The Death of George Washington
A Glimpse into the Past of Demaine Funeral Home
The Demaine Funeral Home finds its origin dating back to 1789 when families would turn to their local cabinetmaker to build a casket.
Ingle & McMunn, was such a business in early Alexandria, who had in their employ a young and promising cabinetmaker, William Demaine. It was Demaine, only in his mid-teens, who thought it foolish that families should have to wait for a coffin to be made, and used his free time to build an assortment in advance. However, when an exhausted and cold messenger banged on the shop’s door, early on Sunday morning in December with the news that Gen. George Washington, at the age of 67, had died at 10:20 pm the night before, it was truly a morning never to be forgotten.
It was December 14th, 1799, when Washington’s personal secretary, Tobias Lear sent this messenger to embark on the 14 mile ride from the Mt. Vernon estate with the General’s measurements to have a casket made.
Gen. Washington, at six feet-three and a half inches tall, was a giant of a man for his time, which eliminated considering any casket in stock. Besides, this was no ordinary citizen, and called for something befitting the Father of Our Country. A mahogany casket, lined in lead, was decided upon.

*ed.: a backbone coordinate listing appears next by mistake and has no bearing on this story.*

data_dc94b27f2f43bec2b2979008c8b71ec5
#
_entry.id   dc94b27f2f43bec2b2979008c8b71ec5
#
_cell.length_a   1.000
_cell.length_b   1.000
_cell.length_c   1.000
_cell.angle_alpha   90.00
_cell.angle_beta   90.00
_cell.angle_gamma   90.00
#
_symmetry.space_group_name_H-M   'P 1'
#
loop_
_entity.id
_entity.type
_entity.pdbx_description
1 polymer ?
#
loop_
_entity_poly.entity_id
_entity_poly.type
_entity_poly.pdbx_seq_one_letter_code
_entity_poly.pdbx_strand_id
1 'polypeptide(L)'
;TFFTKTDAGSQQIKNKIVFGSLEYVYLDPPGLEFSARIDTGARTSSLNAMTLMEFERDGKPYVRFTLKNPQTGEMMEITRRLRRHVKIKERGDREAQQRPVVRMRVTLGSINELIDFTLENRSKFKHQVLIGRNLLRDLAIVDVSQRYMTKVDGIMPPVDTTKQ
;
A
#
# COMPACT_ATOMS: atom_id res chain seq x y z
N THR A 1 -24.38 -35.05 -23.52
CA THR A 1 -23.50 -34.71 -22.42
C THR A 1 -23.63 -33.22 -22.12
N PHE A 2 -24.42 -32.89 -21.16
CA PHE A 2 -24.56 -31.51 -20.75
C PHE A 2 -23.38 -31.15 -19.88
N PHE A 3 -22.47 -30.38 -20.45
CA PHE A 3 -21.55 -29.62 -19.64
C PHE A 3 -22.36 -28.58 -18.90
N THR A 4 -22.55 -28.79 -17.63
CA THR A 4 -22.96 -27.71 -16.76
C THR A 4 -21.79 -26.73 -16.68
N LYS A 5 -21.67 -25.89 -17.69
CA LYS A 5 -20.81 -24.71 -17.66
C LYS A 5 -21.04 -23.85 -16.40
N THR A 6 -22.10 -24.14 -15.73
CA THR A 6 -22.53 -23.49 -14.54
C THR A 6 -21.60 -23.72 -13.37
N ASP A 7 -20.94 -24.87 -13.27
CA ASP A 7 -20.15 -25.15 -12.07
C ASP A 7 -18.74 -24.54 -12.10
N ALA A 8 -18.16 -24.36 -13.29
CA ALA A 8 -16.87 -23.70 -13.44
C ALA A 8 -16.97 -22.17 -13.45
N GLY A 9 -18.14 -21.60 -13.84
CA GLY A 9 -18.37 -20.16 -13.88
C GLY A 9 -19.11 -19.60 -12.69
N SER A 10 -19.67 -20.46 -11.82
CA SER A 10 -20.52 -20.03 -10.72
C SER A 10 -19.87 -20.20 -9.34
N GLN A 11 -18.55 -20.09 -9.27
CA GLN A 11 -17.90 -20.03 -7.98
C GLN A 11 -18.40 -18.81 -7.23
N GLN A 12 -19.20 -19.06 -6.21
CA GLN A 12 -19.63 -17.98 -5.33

While no account of exactly who did what was ever recorded, it follows that the proprietors, Joseph and Henry Ingle would have lent their wood-working talents to such an important task, as well as call upon the experience of William Demaine who was largely responsible for coffin construction at the Ingle & McMunn firm. Washington’s request was to be buried no sooner than three days after his passing in order to allow time to notify friends and family. Both of Washington’s attending physicians, Dr. Dick, and Dr. Craig, not certain as to the cause of Washington’s death were concerned that it could be communicable, and insisted that the funeral not be delayed, due to weather or otherwise, past the fourth day. All other work in the shop was put aside, in order to tackle the demanding deadline and unprecedented request.
Washington’s body was not embalmed, but pleased in a room just off the rear porch at Mt. Vernon with the windows open, allowing the December chill to preserve his body until burial. Time was needed for Gen. Washington’s brother, Beauregard Washington, among others, to be informed and to ride from Philadelphia for the service. The Rev. Thomas David, rector of Christ Episcopal Church in Alexandria, where Washington attended, was asked to perform the religious portion of the funeral. Historical information provided by the Demaine Funeral Home, compiled by Diane Downey.